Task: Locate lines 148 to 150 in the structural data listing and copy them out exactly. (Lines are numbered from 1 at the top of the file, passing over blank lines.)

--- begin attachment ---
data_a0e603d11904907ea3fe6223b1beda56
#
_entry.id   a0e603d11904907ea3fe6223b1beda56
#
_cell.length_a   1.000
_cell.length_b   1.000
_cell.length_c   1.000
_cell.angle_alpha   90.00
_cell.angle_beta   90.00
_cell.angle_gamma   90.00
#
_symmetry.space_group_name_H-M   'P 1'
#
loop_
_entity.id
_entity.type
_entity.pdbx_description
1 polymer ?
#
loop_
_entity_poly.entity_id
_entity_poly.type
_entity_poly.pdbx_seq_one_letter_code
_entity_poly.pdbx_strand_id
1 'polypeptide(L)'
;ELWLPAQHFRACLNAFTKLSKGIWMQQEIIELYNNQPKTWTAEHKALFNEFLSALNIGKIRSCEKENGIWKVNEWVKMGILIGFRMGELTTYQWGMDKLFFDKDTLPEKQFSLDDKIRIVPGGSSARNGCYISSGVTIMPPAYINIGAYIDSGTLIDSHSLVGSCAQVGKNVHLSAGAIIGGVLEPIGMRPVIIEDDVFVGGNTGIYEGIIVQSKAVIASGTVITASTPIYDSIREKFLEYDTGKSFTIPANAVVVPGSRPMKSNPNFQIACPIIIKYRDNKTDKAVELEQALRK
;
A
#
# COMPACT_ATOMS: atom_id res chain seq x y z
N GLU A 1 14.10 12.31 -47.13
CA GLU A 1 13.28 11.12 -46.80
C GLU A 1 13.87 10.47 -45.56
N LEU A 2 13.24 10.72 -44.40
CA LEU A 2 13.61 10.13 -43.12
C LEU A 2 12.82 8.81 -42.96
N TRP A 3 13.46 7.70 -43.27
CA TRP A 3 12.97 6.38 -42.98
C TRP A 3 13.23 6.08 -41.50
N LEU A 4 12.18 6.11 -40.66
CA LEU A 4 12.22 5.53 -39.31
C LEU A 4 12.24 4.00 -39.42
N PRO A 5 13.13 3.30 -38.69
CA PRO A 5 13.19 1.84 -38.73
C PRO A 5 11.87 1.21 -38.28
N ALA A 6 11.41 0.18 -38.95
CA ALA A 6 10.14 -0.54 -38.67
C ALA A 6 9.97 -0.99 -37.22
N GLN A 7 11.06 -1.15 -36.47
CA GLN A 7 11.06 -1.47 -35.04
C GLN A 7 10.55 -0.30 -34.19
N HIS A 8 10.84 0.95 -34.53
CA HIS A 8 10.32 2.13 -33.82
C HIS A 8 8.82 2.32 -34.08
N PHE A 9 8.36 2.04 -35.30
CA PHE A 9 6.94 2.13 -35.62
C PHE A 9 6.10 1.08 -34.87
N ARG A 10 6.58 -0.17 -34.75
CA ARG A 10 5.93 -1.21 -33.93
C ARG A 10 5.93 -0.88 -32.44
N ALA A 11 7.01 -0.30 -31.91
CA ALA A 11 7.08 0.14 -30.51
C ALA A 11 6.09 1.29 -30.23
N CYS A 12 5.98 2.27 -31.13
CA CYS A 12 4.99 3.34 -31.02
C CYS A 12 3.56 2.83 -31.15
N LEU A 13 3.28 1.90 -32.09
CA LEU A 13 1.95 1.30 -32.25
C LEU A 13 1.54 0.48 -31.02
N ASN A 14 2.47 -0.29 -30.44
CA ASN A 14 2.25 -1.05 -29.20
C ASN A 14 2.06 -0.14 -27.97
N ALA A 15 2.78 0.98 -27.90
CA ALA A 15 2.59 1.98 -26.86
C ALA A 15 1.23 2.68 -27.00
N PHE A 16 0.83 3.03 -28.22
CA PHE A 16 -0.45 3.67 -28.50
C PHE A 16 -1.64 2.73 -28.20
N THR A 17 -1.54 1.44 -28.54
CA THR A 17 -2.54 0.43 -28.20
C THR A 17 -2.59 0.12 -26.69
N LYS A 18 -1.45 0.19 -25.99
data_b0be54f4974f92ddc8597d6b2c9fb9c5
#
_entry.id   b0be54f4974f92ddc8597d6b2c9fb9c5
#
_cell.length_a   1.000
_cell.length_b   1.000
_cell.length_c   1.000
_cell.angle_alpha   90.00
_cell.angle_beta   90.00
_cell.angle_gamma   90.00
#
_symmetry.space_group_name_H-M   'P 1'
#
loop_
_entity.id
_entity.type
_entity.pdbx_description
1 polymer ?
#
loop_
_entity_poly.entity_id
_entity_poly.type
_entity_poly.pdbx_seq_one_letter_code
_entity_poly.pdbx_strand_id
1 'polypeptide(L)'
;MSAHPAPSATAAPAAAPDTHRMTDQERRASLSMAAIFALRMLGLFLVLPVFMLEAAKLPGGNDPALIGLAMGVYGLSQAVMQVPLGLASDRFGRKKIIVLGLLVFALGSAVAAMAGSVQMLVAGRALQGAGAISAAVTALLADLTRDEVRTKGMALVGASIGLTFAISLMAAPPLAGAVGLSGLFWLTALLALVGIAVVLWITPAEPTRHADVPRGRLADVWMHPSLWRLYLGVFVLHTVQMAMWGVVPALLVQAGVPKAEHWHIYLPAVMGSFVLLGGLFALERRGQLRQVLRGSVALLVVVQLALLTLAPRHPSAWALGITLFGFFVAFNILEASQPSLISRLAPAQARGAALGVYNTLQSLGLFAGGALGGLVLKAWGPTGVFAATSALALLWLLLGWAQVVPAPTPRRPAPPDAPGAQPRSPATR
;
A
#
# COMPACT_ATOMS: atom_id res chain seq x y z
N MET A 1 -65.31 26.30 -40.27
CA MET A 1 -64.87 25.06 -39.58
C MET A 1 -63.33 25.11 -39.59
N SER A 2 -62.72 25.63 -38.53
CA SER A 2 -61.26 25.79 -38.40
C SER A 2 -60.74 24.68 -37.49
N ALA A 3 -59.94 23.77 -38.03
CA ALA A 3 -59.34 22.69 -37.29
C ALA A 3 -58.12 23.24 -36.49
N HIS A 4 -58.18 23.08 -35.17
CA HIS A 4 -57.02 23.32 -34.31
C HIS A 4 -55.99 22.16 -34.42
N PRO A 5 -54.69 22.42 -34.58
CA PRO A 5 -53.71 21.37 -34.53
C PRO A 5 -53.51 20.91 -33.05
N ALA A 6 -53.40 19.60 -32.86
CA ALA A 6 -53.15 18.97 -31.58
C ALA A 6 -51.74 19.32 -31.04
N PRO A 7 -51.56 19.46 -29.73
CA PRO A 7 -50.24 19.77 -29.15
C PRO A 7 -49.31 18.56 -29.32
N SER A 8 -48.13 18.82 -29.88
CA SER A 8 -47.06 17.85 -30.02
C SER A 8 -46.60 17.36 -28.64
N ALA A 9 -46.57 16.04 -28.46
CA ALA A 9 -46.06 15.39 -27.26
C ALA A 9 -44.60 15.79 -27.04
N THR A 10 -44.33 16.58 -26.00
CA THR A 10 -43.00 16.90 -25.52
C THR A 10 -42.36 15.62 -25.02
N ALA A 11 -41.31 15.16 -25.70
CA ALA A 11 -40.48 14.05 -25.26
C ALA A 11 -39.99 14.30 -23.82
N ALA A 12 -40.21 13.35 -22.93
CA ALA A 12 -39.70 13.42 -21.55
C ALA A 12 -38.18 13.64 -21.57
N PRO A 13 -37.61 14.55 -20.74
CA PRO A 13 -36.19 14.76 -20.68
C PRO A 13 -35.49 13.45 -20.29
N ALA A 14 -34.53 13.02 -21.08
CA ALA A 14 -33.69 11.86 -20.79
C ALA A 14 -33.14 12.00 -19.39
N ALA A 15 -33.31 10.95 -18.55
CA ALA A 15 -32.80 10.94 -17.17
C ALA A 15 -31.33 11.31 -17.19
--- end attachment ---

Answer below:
C ALA A 12 -38.18 13.64 -21.57
N PRO A 13 -37.61 14.55 -20.74
CA PRO A 13 -36.19 14.76 -20.68